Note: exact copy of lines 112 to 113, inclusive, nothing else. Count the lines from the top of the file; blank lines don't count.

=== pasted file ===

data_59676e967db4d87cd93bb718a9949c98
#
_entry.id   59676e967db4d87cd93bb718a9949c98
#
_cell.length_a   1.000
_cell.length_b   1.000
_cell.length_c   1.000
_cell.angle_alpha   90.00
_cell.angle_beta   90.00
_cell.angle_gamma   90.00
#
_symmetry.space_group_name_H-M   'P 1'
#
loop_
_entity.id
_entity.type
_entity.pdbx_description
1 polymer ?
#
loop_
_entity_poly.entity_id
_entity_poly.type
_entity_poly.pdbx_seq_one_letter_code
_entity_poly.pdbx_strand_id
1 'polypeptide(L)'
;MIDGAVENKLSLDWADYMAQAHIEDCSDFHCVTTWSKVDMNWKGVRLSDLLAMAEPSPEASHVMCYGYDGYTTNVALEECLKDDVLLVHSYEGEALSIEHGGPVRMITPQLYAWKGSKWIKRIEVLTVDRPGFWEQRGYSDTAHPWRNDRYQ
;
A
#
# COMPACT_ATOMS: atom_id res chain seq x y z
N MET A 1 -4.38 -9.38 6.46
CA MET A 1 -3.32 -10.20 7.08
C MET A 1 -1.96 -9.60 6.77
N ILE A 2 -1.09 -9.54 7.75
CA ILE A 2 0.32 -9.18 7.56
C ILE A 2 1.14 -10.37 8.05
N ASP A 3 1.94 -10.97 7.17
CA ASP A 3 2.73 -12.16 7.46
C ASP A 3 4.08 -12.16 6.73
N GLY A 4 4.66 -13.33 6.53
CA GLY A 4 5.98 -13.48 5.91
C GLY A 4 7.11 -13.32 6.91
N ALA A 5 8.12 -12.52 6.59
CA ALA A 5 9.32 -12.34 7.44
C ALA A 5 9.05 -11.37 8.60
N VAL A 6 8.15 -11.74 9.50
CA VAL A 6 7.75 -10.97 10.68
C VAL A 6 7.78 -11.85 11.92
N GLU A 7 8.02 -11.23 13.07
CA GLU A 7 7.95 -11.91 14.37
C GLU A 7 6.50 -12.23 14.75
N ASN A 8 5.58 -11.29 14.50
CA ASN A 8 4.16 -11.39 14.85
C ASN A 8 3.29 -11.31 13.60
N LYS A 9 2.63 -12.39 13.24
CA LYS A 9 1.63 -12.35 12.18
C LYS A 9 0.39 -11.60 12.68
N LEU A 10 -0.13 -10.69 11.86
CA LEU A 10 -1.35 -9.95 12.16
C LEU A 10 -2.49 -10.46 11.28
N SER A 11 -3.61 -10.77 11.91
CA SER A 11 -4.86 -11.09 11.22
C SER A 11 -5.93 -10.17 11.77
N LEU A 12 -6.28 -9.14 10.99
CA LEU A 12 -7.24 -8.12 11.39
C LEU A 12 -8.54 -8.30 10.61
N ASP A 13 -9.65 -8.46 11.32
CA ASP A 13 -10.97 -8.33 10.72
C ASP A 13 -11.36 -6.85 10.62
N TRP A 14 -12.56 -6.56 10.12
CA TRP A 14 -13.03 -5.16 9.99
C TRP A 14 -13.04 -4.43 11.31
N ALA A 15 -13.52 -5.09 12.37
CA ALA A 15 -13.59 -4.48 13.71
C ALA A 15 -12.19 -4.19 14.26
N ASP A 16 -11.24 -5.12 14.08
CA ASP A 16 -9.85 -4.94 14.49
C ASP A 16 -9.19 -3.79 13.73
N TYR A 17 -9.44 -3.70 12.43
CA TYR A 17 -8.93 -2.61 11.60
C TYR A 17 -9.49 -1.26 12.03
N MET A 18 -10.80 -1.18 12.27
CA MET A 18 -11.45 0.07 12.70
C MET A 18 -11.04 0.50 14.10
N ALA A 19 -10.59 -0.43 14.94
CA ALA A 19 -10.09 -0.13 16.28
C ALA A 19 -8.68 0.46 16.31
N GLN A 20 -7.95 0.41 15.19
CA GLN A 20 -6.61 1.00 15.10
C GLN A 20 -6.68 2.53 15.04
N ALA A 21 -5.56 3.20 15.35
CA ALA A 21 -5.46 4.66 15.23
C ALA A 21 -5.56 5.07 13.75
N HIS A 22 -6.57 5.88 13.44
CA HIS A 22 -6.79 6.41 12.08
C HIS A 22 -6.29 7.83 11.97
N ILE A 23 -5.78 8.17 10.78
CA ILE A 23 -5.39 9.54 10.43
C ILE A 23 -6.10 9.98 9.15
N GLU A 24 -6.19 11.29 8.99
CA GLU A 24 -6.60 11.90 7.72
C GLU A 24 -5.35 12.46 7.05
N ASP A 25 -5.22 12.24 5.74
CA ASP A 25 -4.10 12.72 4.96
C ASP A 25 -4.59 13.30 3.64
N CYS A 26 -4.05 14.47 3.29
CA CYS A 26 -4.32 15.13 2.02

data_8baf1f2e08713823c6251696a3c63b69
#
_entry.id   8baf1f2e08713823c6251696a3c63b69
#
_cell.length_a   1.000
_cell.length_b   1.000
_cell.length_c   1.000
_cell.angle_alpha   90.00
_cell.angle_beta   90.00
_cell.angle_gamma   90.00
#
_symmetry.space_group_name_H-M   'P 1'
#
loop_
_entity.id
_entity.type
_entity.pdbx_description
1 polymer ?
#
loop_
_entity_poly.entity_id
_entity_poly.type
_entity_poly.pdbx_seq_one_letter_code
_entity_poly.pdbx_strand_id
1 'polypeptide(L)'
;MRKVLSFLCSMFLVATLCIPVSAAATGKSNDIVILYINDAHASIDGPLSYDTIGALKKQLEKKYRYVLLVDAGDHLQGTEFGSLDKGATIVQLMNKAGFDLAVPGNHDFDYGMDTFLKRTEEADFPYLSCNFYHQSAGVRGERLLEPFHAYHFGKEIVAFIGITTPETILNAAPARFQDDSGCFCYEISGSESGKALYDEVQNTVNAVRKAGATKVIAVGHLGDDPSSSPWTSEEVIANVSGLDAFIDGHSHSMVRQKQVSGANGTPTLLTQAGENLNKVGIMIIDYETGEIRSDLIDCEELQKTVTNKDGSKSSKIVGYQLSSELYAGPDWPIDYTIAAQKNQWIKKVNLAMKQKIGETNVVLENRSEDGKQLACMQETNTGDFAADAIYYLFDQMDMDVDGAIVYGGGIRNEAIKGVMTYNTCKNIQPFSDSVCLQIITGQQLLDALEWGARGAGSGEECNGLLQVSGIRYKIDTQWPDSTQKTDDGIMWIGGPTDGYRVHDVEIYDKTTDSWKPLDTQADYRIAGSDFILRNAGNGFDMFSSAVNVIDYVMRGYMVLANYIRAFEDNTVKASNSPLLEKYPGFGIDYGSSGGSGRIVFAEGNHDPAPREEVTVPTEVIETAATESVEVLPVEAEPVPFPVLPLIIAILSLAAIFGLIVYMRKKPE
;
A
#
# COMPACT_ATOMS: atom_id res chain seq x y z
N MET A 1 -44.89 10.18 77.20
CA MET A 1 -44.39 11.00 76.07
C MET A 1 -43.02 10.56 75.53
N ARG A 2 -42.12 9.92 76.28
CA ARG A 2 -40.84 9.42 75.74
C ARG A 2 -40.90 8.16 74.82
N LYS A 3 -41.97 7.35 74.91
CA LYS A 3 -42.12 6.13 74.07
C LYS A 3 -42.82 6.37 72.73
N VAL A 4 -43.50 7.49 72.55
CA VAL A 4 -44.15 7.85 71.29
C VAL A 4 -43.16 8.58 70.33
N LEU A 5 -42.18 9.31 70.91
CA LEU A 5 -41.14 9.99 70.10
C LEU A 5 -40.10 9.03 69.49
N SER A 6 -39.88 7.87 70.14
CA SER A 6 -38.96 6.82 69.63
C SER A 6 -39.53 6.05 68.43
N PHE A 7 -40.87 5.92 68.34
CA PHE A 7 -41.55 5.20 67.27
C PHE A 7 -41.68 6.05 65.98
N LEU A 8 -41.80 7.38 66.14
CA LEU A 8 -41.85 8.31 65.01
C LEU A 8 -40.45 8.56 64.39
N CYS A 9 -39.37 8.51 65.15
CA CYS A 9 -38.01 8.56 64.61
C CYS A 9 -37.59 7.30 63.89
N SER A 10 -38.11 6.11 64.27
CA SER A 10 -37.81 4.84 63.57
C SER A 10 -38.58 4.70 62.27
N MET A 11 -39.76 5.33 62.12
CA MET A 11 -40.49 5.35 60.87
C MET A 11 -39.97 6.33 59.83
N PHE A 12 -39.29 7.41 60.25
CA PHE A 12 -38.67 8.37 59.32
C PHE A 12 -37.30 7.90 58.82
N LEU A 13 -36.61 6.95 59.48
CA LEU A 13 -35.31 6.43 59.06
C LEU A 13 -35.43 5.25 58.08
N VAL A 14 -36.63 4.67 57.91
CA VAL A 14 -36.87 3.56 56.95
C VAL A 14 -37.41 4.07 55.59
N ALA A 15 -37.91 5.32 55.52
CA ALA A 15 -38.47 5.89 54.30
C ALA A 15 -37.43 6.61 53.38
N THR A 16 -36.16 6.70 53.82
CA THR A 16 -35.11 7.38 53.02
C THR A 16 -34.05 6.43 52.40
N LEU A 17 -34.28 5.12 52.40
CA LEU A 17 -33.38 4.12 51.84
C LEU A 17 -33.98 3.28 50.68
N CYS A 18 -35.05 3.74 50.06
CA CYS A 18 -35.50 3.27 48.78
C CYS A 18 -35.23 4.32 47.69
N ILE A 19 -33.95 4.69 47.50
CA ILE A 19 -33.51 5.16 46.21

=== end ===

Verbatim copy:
_cell.length_a   1.000
_cell.length_b   1.000